Virtual reality has been in movies for awhile. In fact, my first exposure to virtual reality was in the 1983 movie “Brainstorm” starring Natalie Wood and Christopher Walken. Here’s the plot: “Brilliant researchers Lillian Reynolds and Michael Brace have developed a system of recording and playing back actual experiences of people.”
It works so well that it soon becomes obvious that the government is interested in more than just missile guidance systems. The lab starts producing mind torture recordings and other psychosis inducing material.
One of the things I remember from that movie is how one of the characters wound up a twitching, nearly brain dead shell of himself, after wearing the headset for a record number of hours. You see, he had spliced together erotic scenes and watched them nonstop.
This is not unlike today’s gamers who play an online game non-stop and sometimes cause harm to themselves from lack of sleep and nourishment.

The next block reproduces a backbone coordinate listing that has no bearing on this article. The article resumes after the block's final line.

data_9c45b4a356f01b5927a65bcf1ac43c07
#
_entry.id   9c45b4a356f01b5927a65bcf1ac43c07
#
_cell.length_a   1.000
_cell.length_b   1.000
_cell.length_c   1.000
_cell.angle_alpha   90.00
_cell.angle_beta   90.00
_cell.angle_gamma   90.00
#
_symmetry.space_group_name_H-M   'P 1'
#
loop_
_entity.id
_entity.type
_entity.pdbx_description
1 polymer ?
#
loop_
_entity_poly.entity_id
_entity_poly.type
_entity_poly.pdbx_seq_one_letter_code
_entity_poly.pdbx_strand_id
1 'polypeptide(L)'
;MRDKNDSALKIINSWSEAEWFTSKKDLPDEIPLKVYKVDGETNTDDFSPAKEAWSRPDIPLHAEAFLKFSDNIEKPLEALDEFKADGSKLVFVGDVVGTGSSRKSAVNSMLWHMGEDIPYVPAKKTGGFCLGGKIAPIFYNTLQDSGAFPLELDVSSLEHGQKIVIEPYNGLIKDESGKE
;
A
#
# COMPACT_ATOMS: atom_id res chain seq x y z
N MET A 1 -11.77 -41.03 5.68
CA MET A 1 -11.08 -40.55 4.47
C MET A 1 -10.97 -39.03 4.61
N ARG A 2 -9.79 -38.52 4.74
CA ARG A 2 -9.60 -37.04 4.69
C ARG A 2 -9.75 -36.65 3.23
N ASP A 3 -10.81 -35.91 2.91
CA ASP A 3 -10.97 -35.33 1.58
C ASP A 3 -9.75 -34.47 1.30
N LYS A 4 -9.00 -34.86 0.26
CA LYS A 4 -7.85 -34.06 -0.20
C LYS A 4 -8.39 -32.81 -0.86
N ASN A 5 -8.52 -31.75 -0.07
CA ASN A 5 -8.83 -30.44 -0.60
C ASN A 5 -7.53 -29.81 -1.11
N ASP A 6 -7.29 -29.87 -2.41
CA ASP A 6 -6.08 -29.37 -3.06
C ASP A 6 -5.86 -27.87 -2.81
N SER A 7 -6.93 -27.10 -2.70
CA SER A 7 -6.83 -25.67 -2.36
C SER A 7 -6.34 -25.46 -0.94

My second exposure to virtual reality was in the 1990 movie “Total Recall” starring Arnold Schwarzenegger and Sharon Stone. The plot of the movie is about a man who goes for virtual vacation memories of the planet Mars, then an unexpected and harrowing series of events forces him to go to the planet for real, or does he?
In 1983 and in 1990 virtual reality seemed futuristic.
Enter Palmer Luckey. He wasn’t a striving Stanford grad or dot-com refugee; he was an obsessed teen, son of a Long Beach car salesman and stay-at-home mom.
The Luckeys chose to homeschool the precocious Palmer and his three sisters. In doing so, they encouraged them to pursue their passions.
His passion led him to invent the virtual reality headset. He started making virtual reality headsets when he was 16.
At 19 he founded his company, Oculus VR.
At 21 he sold it to Facebook for $2 billion, despite the fact that it had practically no revenue, or even a commercial product–it was little more than a prototype.
Now, just 22 years old, Palmer Luckey is on the verge of doing what generations of technologists before him tried and failed–bringing virtual reality to the masses.
I chose him to be my first blog post of 2015 not only for his entrepreneurship, but also as a commendation on his parents ability to raise and home school this genius.
Your comments as always are welcome.
Known as a highly effective teacher, public speaker, and communicator, Yvonne F. Brown has taught seminars on team building, leadership, communication, & management in the United States, the United Kingdom, and Canada.
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